During the hearing the state government informed the court by filing a memo that the academic year would commence on July 1. However, from June 15 to June 30, teachers will come to schools and take steps for preparation of time tables and complete admission process and also prepare the institutional plan, program of work and work allotment etc, for the ensuing year 2021-22. Further it was informed that if scheduled physically run schools become elusive. Then within the purview of the State's guidelines all the programs will be reorganized. In case of this situation, an alternate technology oriented educational activities schedule is prepared to facilitate schools to maintain uniformity in the standard of teaching, learning and evaluation process throughout the state.

Distribution of Textbooks:

The State government informed the court that owing to Covid-19 and ongoing lockdown printing of textbooks for school students is delayed and therefore once the lockdown is lifted the printing will be completed and distribution shall be made in the months of August-September. Moreover, efforts shall be made to retrieve the textbooks used in textbook banks setup in all schools across the state so that the same could be distributed to incoming students of that particular standard.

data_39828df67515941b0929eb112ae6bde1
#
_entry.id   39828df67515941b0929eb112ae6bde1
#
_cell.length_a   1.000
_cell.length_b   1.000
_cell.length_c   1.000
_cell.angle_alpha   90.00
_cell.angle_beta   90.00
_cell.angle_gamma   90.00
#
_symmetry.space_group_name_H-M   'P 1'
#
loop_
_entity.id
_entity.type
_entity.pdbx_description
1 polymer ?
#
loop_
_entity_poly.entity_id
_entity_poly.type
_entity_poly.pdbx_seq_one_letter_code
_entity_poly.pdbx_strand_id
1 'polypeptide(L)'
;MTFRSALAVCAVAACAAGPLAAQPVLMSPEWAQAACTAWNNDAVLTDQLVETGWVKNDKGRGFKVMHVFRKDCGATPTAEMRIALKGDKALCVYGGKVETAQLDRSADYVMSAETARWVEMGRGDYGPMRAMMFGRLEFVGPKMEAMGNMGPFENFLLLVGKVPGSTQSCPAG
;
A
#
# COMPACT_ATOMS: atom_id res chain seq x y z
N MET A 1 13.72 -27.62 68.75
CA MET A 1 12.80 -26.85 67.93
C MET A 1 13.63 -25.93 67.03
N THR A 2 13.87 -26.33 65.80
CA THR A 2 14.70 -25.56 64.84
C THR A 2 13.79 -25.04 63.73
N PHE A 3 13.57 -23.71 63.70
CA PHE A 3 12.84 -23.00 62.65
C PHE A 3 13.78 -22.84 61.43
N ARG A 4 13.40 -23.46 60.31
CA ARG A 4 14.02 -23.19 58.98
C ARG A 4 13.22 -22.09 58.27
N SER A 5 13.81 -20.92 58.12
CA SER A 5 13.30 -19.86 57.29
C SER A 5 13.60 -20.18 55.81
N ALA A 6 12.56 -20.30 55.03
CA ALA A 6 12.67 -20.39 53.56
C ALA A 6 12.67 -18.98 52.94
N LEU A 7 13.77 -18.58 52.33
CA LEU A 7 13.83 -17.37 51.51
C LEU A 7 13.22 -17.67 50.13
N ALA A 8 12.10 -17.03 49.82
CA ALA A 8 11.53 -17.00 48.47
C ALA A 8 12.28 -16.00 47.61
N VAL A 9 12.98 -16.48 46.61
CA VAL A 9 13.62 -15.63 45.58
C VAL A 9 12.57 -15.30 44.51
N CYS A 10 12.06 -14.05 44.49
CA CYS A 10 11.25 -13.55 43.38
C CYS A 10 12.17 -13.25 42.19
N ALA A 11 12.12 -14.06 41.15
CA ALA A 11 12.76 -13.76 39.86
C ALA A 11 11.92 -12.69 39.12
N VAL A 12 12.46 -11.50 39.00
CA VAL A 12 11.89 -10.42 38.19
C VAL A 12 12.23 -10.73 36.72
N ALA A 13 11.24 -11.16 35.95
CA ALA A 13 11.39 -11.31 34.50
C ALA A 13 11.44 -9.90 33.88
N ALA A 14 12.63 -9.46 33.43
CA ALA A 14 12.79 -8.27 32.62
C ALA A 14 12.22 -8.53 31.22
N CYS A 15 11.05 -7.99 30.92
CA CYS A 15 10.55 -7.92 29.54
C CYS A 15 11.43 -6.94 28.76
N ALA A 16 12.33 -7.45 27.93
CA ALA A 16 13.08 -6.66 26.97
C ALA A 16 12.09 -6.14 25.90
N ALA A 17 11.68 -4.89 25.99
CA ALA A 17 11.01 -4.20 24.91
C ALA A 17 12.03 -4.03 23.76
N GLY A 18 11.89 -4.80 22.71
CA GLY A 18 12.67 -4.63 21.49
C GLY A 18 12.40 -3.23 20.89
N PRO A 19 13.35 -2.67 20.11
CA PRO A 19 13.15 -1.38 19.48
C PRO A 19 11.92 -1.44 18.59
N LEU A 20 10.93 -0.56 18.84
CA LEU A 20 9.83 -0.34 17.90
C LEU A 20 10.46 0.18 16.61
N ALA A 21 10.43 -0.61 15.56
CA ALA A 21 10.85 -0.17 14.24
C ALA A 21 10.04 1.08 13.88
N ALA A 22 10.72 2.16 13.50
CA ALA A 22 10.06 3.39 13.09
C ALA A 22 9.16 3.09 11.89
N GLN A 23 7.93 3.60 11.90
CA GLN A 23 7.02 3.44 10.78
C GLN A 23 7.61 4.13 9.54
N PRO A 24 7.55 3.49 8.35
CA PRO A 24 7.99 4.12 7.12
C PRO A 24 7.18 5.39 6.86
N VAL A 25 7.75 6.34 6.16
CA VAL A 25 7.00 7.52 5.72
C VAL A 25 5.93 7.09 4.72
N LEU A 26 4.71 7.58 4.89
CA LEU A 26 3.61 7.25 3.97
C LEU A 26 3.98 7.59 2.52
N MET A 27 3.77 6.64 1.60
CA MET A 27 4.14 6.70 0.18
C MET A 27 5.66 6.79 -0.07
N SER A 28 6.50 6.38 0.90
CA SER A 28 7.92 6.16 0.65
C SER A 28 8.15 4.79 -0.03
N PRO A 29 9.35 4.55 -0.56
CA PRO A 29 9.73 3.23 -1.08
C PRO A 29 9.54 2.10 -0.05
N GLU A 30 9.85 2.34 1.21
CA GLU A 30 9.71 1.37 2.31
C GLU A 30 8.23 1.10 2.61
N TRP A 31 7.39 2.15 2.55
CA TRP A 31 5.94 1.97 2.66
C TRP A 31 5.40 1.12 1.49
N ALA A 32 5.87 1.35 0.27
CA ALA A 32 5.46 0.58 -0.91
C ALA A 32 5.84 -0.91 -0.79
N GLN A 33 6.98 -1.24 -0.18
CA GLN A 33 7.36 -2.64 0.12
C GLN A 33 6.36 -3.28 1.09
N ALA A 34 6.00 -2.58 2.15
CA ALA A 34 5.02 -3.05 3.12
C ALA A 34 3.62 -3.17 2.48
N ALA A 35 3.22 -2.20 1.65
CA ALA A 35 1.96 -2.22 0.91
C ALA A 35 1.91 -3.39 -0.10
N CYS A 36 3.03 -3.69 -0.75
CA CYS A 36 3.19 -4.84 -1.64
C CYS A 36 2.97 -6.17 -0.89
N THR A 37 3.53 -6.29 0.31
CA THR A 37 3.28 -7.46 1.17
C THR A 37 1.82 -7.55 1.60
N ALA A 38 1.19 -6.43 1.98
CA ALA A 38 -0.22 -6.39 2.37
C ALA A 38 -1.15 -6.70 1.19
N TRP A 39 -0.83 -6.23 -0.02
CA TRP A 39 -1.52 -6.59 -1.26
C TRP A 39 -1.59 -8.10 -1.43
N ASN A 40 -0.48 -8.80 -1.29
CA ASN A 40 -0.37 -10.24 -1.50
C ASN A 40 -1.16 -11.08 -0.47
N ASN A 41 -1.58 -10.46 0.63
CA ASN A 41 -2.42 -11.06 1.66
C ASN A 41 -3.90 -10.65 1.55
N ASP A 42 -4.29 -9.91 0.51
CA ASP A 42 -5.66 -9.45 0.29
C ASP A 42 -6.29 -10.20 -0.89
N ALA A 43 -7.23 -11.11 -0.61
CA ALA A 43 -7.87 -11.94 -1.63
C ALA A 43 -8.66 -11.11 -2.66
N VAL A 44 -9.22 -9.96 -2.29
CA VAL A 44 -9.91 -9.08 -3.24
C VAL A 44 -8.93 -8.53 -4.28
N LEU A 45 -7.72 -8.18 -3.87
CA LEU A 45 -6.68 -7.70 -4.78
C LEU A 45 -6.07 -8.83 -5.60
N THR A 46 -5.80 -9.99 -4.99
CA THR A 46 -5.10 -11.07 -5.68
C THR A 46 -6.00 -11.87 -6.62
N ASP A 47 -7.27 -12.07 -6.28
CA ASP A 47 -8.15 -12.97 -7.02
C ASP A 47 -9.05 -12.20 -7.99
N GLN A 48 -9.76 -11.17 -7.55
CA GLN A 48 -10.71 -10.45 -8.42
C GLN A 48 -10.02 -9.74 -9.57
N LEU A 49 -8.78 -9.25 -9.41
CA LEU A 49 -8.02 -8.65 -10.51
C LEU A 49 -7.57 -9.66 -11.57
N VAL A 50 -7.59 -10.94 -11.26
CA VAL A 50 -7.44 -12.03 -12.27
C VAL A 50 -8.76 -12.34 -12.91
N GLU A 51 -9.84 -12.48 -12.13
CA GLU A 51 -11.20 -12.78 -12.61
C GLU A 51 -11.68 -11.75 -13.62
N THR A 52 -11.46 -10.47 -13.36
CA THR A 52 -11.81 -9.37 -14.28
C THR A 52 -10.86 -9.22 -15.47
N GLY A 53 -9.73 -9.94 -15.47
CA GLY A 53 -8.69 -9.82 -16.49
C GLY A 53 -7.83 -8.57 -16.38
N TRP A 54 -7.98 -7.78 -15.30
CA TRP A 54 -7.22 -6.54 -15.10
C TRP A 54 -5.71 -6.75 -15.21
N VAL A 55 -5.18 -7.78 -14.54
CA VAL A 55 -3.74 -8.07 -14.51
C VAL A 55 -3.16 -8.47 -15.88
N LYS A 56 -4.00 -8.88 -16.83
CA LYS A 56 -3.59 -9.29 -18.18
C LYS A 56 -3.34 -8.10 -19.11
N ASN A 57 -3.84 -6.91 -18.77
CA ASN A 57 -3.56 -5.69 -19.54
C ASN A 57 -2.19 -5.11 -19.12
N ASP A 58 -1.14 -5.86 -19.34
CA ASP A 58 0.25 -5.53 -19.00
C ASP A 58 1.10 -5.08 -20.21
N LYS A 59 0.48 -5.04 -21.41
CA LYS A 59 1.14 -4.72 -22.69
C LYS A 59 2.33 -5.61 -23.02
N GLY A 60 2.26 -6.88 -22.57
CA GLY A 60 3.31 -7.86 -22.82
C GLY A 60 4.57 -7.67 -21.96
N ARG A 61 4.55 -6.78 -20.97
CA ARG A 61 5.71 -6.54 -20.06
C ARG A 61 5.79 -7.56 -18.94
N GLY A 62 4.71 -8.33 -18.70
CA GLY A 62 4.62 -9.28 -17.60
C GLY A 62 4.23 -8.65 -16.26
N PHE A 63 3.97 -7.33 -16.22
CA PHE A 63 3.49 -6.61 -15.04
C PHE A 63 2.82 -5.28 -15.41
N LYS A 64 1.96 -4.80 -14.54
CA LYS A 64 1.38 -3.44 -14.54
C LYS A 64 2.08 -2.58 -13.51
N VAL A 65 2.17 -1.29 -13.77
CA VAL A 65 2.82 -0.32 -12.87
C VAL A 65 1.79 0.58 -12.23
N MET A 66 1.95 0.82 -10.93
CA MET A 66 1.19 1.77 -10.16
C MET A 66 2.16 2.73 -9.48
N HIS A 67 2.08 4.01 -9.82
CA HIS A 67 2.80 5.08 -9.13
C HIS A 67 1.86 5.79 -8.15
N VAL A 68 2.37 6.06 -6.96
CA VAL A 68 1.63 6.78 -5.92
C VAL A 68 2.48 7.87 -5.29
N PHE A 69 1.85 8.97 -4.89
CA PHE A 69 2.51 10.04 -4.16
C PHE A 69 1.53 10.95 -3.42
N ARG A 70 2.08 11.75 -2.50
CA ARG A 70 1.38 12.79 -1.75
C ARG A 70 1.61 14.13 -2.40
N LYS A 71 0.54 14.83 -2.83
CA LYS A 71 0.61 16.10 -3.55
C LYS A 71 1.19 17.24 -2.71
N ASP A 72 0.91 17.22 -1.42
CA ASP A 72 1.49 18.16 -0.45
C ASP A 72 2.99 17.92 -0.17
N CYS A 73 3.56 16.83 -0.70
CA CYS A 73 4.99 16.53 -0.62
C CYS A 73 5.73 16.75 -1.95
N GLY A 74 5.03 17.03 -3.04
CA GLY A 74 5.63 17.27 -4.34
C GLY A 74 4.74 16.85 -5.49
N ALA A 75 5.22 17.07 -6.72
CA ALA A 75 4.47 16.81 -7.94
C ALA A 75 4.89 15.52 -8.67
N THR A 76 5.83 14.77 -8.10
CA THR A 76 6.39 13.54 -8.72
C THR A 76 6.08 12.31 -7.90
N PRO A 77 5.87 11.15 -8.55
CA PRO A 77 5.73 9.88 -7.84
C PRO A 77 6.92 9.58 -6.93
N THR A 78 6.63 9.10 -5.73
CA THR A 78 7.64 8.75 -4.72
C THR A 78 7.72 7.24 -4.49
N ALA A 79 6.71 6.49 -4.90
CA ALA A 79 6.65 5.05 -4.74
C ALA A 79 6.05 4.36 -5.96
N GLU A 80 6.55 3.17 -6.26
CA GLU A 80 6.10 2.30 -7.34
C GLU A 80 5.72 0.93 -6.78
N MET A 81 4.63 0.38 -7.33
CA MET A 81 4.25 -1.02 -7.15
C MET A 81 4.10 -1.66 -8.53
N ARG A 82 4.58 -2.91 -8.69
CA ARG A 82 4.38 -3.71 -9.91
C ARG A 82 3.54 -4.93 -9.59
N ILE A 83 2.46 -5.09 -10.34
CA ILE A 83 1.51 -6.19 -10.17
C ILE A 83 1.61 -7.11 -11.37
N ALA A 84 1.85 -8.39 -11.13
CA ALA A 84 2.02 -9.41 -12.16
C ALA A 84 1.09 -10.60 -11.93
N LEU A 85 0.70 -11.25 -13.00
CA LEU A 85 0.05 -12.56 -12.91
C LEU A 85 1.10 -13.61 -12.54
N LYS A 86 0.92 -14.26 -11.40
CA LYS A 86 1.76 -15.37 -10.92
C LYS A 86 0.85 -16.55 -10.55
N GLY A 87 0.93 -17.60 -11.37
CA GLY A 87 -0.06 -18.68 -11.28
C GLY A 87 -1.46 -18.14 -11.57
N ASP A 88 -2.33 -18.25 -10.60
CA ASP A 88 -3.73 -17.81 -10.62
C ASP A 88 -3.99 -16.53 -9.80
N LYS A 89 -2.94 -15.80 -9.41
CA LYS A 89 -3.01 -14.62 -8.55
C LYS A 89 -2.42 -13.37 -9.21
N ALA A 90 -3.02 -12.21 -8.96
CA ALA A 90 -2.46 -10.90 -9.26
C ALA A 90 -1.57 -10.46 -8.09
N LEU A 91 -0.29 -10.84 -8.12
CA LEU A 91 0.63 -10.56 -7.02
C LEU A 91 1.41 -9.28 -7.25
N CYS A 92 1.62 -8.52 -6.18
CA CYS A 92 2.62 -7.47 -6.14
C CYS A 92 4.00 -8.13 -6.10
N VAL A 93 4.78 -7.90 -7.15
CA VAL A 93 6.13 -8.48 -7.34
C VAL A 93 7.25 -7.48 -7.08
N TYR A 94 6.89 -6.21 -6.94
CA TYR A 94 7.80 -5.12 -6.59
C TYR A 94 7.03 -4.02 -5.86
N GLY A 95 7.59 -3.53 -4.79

To which the court said "State government shall issue necessary instruction to the Block Education Officer and in turn to teachers of government and aided institutions to request students and parents to return textbooks used in previous academic year to schools so that the same could be made available to the next batch of students."

It added "We find that exercise if completed is a salutary one and would ensure early access to textbooks for students. In the meanwhile, steps shall be taken to ensure that textbooks and notebooks are printed in a timely manner so that they are available for distribution."